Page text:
Sorry, the previous test had a bug. (But the difference is still present)
Comment 13 Masatoshi Kimura [:emk] 2011-12-24 07:09:11 PST
Created attachment 584194 [details] [diff] [review]
Comment 14 Masatoshi Kimura [:emk] 2011-12-24 07:10:00 PST
I think the Encoding Standard should have an explanation about these "asymmetric" encodings so that browser vendors do not have to reverse engineer to find the trick.
Comment 15 Masatoshi Kimura [:emk] 2011-12-24 07:16:30 PST
Comment 16 Anne (:annevk) 2011-12-24 07:16:56 PST
If there is agreement that we should do this for iso-8859-9 / windows-1254 it should certainly reflect that. I'm not convinced this is an actual problem for email clients though. And as far as browsers go Opera and Chrome both use the iso-8859-9 labels to mean windows-1254. However, please file a bug on the Encoding Standard so it can be considered. There's a pointer at the top of the document.
Comment 17 Masatoshi Kimura [:emk] 2011-12-24 07:41:31 PST
Filed W3C bug 15332.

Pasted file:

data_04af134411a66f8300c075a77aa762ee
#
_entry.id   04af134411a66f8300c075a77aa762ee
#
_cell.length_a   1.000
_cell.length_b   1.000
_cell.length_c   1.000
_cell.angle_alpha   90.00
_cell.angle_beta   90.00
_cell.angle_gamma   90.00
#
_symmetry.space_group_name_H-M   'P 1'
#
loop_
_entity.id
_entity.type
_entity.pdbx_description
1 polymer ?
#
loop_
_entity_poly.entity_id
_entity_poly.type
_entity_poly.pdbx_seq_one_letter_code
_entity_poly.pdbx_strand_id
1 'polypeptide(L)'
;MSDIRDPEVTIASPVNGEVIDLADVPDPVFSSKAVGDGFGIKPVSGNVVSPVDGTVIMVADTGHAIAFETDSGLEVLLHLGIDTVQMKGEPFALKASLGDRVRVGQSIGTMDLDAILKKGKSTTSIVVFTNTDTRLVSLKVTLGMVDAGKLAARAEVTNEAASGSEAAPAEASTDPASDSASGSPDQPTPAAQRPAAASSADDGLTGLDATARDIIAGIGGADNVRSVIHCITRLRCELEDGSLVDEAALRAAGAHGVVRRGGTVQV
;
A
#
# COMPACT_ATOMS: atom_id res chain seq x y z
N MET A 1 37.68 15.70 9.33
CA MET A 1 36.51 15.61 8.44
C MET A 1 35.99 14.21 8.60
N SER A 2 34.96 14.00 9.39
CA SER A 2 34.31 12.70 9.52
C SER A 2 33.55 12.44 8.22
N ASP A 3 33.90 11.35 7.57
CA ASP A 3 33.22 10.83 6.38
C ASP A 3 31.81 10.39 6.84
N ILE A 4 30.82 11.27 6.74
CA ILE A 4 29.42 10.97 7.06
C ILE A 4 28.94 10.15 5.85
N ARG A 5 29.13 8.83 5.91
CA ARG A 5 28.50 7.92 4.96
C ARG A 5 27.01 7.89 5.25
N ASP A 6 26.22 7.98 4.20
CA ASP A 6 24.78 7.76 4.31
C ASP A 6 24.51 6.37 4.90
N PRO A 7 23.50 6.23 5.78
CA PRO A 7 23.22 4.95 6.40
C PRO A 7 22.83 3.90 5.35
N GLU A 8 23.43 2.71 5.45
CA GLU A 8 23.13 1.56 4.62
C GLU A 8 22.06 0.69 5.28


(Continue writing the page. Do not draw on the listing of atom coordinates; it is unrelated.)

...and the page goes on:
Comment 18 Gordon P. Hemsley [:GPHemsley] 2011-12-24 08:32:37 PST
I'm not sure how this bug got so cranky so quickly, but I ask that we all please Assume Good Faith here.[1] I'm fairly certain that Anne's goal is to create an interoperable standard for encodings, not impose Opera's methods on everyone else.

From the point of view of someone not familiar with the inner workings of all these things, it is not clear to me whether the question of "which RFCs would this change violate?" has been answer, nor which IANA registry we are discussing. Also, I was not aware that IANA registries themselves could articulate rules—aren't they just databases of information that are relevant to certain RFCs?

Also, I should note that this new Encoding Standard is barely two weeks old. There is no reason to criticize its contents just yet. File bugs and participate in discussion first.

One final thought: Anne has collected a lot of data about how browsers handle these various encodings.[2][3] They might be worth a look.

Comment 19 Simon Montagu :smontagu 2011-12-25 01:26:24 PST
Comment on attachment 584194 [details] [diff] [review]

Review of attachment 584194 [details] [diff] [review]:

This is consistent with what we do with other encodings (e.g. EUC-JP[1] and Big5[2]). It doesn't conform with what the HTML5 spec currently says wrt "misinterpreting encodings for compatibility", which expects the misinterpretation to be symmetric. Will get backported to HTML5?

[1]Bug 600715
[2]Bug 310299
Comment 20 Masatoshi Kimura [:emk] 2011-12-25 05:33:30 PST
Created attachment 584256 [details] [diff] [review]
patch for check in. r=smontagu
Comment 22 Matt Brubeck (:mbrubeck) 2011-12-28 11:10:12 PST